occupational structure

occupational structure

the DIVISION OF LABOUR within the economy, and by extension also society, largely in sectoral and status terms. Sectorally, the division of occupations has been classified into primary, secondary and tertiary sectors, a schema commonly used by sociologists studying INDUSTRIALIZATION and POSTINDUSTRIAL SOCIETY. In status terms the concept centrally informs the study of socioeconomic categories (CLASSES) for, in Parkin's (1971) classic statement, ‘The backbone of the class structure … of modern Western society, is the occupational order’.

Probably the best-known and most-used schema (within the UK) has been developed by GOLDTHORPE et al. (1980), derived from the earlier Hope-Goldthorpe Scales (see OCCUPATIONAL SCALES) for the analysis of SOCIAL MOBILITY. The concept has, historically been blind to the involvement of women in the workforce, tending to focus on the occupations of adult males only (Walby, 1986).

References in periodicals archive ?
The flaw here, though, is that they will have to face off with the occupational structure and this means hierarchy and exclusion, no sure guarantee that the new included will find greater equality in a system that dispenses so many low wages.
In addition to identifying occupational structure and economic activity for employees as per a number of variables including average of annual salaries.
It also aims to identifying occupational structure and economic activity for employees as per a number of variables including average of annual salaries.
Moreover, as the economist Timothy Taylor recently pointed out, the rate of change of the occupational structure, defined as the absolute value of jobs added in growing occupations and jobs lost in declining occupations, has been slowing, not accelerating, since the 1980s.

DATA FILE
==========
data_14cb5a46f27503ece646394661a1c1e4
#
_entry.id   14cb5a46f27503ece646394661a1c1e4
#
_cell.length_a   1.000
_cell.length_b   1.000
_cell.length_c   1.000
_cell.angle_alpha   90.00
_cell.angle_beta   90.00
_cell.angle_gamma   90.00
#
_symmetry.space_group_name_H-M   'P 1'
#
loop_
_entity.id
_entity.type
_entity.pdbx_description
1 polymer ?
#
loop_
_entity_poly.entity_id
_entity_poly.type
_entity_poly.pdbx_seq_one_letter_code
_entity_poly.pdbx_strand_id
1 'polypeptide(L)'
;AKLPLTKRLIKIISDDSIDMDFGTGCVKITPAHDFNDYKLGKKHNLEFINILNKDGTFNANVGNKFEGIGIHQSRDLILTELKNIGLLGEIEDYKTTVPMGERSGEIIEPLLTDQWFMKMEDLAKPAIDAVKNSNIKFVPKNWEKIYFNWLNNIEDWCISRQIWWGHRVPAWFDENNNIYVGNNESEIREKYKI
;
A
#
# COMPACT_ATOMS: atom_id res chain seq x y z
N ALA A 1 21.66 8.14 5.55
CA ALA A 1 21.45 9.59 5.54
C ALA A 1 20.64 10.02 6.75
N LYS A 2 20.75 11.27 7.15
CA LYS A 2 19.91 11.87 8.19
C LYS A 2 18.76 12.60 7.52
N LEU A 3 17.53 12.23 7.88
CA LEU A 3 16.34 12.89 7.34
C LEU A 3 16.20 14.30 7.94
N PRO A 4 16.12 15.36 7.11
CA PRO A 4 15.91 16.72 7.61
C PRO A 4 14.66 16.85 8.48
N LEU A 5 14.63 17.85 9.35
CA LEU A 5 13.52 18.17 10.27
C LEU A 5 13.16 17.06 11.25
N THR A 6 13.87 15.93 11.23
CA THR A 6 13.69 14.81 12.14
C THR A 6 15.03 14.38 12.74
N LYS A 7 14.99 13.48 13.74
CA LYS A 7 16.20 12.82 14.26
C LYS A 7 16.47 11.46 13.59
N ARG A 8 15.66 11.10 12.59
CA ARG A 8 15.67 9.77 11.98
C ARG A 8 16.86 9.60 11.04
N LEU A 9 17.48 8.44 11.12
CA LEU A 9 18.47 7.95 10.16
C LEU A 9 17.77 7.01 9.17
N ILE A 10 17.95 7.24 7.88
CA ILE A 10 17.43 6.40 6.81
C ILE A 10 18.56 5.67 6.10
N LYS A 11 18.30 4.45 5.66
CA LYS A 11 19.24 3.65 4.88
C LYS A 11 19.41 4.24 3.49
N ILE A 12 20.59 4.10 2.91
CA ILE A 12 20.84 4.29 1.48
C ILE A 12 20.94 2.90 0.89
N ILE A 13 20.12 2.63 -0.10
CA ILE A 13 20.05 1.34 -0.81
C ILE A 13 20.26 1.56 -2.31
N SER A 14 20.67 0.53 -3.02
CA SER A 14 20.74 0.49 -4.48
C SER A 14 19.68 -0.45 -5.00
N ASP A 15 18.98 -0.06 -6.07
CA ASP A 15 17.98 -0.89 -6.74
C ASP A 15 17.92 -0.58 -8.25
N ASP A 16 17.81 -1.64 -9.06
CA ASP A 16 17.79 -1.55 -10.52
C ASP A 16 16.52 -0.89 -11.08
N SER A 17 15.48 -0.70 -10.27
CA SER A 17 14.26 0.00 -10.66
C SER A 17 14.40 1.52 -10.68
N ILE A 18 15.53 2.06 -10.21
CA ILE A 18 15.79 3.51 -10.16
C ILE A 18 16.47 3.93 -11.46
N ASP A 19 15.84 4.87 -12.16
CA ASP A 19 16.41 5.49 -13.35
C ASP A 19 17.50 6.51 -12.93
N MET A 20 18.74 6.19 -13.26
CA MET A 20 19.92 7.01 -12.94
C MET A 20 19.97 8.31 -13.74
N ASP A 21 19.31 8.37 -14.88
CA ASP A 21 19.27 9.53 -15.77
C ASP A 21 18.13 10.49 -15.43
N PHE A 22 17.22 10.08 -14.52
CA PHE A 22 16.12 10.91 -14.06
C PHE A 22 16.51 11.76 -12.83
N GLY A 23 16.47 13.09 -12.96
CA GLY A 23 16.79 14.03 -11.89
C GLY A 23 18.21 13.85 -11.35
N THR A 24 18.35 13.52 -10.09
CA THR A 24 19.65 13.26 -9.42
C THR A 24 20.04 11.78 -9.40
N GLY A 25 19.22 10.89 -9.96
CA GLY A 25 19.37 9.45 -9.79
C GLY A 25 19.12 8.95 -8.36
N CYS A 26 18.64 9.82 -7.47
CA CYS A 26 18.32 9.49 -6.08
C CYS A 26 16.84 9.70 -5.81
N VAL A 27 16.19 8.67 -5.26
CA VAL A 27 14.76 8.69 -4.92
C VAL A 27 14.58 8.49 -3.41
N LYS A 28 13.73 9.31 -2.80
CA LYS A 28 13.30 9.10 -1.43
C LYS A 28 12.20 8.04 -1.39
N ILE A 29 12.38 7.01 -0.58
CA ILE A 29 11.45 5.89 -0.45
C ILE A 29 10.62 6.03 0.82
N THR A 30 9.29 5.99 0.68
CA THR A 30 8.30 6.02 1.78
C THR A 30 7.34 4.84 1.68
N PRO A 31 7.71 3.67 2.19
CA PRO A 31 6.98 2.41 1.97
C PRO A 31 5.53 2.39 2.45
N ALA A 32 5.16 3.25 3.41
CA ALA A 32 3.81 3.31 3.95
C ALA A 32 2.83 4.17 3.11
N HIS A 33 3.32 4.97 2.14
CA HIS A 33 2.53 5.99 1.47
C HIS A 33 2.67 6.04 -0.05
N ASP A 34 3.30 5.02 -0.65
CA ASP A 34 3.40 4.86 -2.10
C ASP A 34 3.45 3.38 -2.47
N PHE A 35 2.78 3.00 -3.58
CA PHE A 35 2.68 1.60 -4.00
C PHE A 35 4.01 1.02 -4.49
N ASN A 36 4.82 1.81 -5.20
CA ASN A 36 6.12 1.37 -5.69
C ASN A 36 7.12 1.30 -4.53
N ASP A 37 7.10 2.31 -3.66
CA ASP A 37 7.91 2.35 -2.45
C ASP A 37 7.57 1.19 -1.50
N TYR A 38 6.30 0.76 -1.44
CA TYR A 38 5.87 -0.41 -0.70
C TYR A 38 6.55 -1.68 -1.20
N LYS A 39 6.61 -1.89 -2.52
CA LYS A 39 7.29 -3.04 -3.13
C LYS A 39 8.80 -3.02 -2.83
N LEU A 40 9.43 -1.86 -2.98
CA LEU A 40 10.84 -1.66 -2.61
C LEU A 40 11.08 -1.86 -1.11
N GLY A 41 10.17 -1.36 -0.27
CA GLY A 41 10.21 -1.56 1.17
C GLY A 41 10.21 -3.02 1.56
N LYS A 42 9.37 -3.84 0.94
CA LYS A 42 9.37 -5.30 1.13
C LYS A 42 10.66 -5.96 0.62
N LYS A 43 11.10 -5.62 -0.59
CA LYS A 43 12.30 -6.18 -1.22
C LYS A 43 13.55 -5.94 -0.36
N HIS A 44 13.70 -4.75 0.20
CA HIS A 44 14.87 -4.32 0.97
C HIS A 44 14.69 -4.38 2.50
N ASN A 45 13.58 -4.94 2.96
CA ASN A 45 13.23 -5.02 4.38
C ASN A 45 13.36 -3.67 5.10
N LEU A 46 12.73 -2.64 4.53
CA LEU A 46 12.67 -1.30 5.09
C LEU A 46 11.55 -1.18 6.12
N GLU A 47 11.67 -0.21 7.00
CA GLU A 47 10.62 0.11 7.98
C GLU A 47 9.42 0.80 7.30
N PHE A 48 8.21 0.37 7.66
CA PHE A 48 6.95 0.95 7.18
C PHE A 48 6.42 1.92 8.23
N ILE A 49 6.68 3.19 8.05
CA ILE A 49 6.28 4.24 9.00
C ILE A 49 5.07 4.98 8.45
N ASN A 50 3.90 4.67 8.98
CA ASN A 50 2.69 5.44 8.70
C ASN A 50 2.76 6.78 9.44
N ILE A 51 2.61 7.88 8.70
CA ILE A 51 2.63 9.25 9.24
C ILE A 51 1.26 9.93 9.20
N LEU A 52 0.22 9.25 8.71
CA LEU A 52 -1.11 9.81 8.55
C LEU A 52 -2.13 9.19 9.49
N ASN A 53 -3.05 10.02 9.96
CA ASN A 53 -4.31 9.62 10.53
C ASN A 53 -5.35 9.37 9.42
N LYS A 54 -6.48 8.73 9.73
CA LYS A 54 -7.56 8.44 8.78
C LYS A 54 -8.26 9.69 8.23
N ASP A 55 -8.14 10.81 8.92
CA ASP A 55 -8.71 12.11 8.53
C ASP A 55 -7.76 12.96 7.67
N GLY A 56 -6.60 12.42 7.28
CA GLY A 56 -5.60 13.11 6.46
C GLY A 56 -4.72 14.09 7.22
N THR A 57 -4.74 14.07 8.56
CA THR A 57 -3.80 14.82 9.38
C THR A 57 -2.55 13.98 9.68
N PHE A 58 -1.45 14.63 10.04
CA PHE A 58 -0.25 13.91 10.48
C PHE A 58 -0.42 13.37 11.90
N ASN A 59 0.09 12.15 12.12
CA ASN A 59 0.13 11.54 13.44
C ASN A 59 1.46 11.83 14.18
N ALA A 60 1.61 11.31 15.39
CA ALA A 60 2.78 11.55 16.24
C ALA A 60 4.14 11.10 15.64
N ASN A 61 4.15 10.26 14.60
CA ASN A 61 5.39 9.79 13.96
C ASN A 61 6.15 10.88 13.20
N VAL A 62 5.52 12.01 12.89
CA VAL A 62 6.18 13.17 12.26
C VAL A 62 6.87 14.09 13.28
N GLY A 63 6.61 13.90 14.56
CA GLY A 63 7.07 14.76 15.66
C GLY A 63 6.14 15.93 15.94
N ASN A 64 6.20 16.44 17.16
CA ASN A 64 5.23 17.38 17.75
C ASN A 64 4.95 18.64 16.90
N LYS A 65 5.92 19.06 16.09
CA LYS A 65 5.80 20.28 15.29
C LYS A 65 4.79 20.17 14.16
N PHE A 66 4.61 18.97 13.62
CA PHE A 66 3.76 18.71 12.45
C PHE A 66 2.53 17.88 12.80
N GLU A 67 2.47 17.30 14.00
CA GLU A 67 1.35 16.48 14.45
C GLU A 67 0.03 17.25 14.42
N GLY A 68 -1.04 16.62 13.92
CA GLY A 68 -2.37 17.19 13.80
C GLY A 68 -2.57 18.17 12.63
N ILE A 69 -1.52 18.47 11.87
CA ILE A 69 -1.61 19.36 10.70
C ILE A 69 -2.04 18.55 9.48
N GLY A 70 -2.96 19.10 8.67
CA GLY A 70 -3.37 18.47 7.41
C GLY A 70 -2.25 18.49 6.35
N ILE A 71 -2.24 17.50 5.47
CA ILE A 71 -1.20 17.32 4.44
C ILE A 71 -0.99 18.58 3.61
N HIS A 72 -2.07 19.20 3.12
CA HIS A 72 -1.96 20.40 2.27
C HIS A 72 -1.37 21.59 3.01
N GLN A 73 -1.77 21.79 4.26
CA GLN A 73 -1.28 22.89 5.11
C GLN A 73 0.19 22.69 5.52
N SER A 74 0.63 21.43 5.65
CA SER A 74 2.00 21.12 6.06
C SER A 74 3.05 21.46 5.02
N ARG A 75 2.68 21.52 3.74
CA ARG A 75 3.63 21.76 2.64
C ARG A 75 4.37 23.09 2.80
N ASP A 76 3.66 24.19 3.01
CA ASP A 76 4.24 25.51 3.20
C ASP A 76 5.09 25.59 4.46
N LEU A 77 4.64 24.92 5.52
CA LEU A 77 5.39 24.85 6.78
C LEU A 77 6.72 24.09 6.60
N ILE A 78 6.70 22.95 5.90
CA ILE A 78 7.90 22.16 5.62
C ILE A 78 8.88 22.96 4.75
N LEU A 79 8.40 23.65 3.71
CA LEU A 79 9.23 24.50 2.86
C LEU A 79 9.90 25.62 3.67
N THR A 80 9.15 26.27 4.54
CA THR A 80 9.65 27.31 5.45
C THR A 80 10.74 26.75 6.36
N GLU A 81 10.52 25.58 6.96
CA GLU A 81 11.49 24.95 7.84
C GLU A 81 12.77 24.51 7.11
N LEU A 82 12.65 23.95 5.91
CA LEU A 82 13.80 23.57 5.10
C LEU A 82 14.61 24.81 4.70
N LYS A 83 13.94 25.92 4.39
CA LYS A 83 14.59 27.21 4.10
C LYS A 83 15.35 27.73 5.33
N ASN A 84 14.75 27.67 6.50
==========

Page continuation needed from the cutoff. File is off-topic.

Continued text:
In accessing, a certain occupational status an important role is played by a series of factors such as the residence area, quality of the educational process, existing occupational structure within the society etc.
We then go further, examining how observed patterns in Inner London may be explained by patterns of domestic and international migration, the class origins of migrants, and change in the occupational structure of a given region over time.
In particular, it compares the occupational structure of elderly workers with that of workers aged 45 through 65.
Moreover, official projections suggest continued gradual change in the occupational structure in the next 10 years.
This is not to be confused with occupational structure, which refers to the distribution of workers between occupations.
The industrial and occupational structure in the North is very different.
Among their topics are the flow of soul: a sociological study of generosity in England and Wales 2001-11, a longitudinal perspective on social connectedness and generalized trust, social capital and the social relations of occupational structure, social capital and life satisfaction in Australia, and institution-spanning social capital and its income returns in China.

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